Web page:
The extra cost/load on parents in terms of childcare is significant
People don’t find it easy to cope with teacher training days. Additional childcare, often at a cost that huts people on low pay, is the cost to the community.
Kids lose about a week of schooling a year
Schools have 5 INSET days a year, resulting in a significant amount of lost teaching. Imagine the fuss if parents suggested that we should be allowed to take our kids out of school, for five separate days, of our choosing.
No research evidence that INSET days have any beneficial effects
Prof Dylan Wiliam, from the Institute of Education thinks that INSET days are largely a waste of time as there’s no real evaluation of their effect and no conving research showing they work.
Some are not training and used as catch-ups for work
INSET days are not supposed to be work catch-up days, but are often treated as such. This is clear from teacher forums.
Many are hotchpotches of faddish, non-empirical training
INSET days are used to introduce theories from outside ‘mom and pop’ training companies that are often out of date, untested and nothing short of snakeoil. Brain Gym, Mozart Effect, L/R brain theories, Gardner’s MI, Learning Styles….the list is huge.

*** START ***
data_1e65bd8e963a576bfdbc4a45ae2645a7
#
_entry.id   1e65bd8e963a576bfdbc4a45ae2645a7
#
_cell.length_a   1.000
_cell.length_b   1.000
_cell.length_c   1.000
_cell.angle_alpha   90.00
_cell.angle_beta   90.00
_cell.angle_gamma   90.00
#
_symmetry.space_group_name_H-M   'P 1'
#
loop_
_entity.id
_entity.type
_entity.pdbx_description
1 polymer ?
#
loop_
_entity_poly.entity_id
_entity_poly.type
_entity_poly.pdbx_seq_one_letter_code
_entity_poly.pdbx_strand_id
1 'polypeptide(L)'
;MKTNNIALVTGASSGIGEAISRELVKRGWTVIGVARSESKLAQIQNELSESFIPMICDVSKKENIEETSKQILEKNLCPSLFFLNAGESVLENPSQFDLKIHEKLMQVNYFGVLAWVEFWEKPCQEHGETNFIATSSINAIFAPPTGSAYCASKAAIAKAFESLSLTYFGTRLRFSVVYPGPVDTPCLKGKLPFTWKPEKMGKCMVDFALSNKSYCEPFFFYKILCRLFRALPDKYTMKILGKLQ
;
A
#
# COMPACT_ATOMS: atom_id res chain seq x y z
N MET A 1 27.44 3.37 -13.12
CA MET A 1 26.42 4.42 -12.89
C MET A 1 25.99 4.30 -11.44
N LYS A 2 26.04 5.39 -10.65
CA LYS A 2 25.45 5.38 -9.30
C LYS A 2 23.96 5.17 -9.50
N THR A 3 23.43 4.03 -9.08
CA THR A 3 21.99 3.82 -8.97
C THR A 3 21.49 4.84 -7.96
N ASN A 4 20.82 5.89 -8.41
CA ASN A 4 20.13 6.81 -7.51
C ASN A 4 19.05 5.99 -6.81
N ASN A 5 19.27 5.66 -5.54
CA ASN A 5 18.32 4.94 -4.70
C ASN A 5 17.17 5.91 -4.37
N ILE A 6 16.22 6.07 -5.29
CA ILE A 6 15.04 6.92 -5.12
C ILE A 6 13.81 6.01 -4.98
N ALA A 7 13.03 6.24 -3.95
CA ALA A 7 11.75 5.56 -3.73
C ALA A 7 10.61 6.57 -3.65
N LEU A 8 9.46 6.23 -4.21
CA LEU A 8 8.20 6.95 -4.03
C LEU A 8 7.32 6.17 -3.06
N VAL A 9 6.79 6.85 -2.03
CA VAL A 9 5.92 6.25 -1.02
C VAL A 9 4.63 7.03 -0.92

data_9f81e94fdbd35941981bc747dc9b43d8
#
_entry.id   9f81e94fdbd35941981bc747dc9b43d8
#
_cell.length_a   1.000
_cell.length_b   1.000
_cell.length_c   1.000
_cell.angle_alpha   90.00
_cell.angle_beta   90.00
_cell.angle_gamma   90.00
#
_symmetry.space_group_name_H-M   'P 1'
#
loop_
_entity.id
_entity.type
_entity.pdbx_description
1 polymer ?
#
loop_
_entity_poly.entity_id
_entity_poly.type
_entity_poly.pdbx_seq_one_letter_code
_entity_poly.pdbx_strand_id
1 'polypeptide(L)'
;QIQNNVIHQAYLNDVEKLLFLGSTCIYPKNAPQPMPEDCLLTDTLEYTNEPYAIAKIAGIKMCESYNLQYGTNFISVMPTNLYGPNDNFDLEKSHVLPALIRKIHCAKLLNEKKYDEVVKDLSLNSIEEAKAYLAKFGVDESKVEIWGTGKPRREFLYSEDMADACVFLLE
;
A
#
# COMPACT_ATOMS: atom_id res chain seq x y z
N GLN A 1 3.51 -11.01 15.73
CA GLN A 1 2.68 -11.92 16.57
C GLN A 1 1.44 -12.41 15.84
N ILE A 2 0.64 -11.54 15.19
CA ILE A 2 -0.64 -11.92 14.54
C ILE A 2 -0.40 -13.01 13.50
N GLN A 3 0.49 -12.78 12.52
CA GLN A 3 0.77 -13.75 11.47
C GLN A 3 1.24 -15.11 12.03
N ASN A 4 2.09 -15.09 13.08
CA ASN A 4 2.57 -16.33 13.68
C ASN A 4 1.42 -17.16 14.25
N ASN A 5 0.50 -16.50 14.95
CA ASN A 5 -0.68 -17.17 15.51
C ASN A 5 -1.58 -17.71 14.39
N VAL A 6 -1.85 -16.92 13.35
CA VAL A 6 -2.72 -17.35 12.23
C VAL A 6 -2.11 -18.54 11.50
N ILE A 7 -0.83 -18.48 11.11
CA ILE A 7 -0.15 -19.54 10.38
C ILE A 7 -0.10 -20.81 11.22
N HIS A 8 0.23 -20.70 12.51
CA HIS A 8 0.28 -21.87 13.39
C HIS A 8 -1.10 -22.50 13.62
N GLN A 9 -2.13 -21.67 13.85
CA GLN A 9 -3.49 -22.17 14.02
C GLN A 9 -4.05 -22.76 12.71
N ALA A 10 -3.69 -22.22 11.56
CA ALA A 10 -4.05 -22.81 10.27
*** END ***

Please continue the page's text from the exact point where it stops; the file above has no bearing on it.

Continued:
Many are ill-planned, dull and irrelevant
We have to go to stupid, boring, meetings that last all day and often are a total waste of my time” (from teacher’s forum). This sort of reaction is not unusual from teachers.
And why not simply latch these days on to the start or end of holidays? Why pop them into the middle of terms? The problem here is that the timetabling is at the discretion of the school. What’s not generally known is that, the regulations state that attendance outside the regular required hours at INSET days is not obligatory. In other words, they needn’t attend at all!
Who knows? It seems to be a pretty scrappy affair but evidence from teacher’s forums is pretty disturbing. Here’s the first post on the subject from the TES and there’s lots like these in teacher forums:
I am just looking to get a feel for what other schools do with support staff on inset days. Until recently we were left to our own devices which was great as we were able to catch up on work but under a "Whole Staff" ethos we are "invited" to attend training. The problem is that we do not find the training offered to be relevant to our job roles and, at times, is completely incomprehensible to us! We are also informed that failure to attend our allocated training session is a disciplinary issue which does wonders for the morale. We would be happy to attend targetting training but curriculum INSET is a nonsense for us and we'd rather be clearing the decks!